I think that's not worthy of too much debate. It can take some people two years to learn something. It might take somebody else 10. But that you are talking about a scale of years. The thing that I want to challenge is the idea that language and framework experience is the thing that you're looking for. We have a lot of counter experience so that where people cross those boundaries and lines so I didn't really have that thought before talking to you about this so you kind of pushed my thinking in this regard, like why don't we care about that or why do we care less about that than others might?

CHARLES: From my perspective, it kind of flies in the face of the way we operate. If we're requiring that someone have a certain number of years of one particular technology, we're asking them to be curious. We're asking them to be diverse. We're asking them to be able to be fluid and slot themselves into any problem space. So, why would we then demand all of those things and then, "By the way, you need to be able to be slotted into this problem space to come work here."

I think that something that gets overused in the industry. I think it does make sense in certain cases. For example, not for a developer position, it's less than $250,000. Like if you want someone with five years of MySQL experience or something to manage who has to do micro-optimizations for these huge scale things and you want to pay them half a million dollars, because that's the thing that you need, you really need somebody with that much experience in that technology. Well gosh, they'd better be charging you a lot of money for that experience. Like, "You literally want to buy five years of my life? Okay. I can do that. But I'm going to think if that really is your need, that's what I'm going to be charging you for."

But we're looking for people who will be able to move into any problem space that we come across and that necessarily implies language and framework. In fact, one of the things that I like best, I talked about evaluating for the ability to teach and that was inside the context of the one project that we're looking at, but I've had great experiences where someone has taught me something completely outside of certainly my level of expertise, and sometimes outside of what I've even heard of before.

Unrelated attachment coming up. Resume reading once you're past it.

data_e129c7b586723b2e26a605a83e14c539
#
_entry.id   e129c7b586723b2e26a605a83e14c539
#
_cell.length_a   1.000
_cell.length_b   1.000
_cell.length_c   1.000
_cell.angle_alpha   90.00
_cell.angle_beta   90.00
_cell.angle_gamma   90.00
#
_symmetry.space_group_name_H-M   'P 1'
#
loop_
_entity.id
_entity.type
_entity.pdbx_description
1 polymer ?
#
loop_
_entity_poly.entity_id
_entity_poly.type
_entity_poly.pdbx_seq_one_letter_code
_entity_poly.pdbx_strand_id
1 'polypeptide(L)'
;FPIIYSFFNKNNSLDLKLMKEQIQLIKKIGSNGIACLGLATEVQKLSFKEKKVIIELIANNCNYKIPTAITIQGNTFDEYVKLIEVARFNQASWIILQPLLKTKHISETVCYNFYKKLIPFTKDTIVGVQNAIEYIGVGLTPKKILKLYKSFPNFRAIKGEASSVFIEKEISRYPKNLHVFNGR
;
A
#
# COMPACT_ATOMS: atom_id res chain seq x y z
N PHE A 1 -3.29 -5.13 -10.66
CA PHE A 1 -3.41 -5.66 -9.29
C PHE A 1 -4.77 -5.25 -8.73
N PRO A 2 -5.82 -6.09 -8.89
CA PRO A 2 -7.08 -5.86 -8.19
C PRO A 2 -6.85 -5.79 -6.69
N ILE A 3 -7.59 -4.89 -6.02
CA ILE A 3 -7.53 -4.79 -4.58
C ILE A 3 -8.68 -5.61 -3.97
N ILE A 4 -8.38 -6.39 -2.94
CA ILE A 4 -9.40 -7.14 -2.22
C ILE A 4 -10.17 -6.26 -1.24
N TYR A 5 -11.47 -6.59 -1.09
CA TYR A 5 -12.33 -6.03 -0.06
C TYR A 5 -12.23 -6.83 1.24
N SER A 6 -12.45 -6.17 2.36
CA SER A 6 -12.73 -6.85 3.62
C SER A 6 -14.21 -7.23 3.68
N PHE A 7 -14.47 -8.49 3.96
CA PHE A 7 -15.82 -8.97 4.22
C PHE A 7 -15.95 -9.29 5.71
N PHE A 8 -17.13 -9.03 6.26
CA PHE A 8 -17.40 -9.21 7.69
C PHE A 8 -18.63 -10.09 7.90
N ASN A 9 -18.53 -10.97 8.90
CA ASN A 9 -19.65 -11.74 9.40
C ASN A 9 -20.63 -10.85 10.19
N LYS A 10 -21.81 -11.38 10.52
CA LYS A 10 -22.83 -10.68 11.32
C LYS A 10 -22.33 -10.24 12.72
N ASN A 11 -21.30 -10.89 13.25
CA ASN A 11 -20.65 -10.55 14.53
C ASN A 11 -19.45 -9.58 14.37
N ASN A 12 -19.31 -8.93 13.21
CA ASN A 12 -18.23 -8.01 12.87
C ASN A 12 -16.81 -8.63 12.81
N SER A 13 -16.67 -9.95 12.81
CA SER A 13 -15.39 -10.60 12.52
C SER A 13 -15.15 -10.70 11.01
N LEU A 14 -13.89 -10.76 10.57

That's a much better like if we're working on a JavaScript project, and you can say, "Oh, this is how we do things in Scala, and maybe we can apply that here." Man, that is so valuable, and that has nothing to do with JavaScript experience and everything not to do with it. So what we're looking for is you to be able to bring to bear the arsenal of tools that you have developed throughout the course of your career and all zero them in on a problem and just blast it out of the water. So why would you limit that? Why bring one gun when you can bring 30, and one of them is a howitzer.

BRANDON: That makes a ton of sense. It's the idea that is connected to our purpose which is like one of our purposes in existence is to advance the state of the art in UI engineering. That may sound like BS but it's very true. That is very much why you get up in the morning and come to work. It's like half of it is about creating a generation of leaders, and half of it is advancing the state of the art in UI engineering.

Advancing the state of the art in UI engineering is not going to happen if you only bring people in who already think the things that everybody else is already thinking in UI engineering. So, we need people with orthogonal experience in other things so it's the diversity of experience that actually helps us get closer to that goal. Bringing tool sets from alternate languages and frameworks is a huge way to bring that to bear.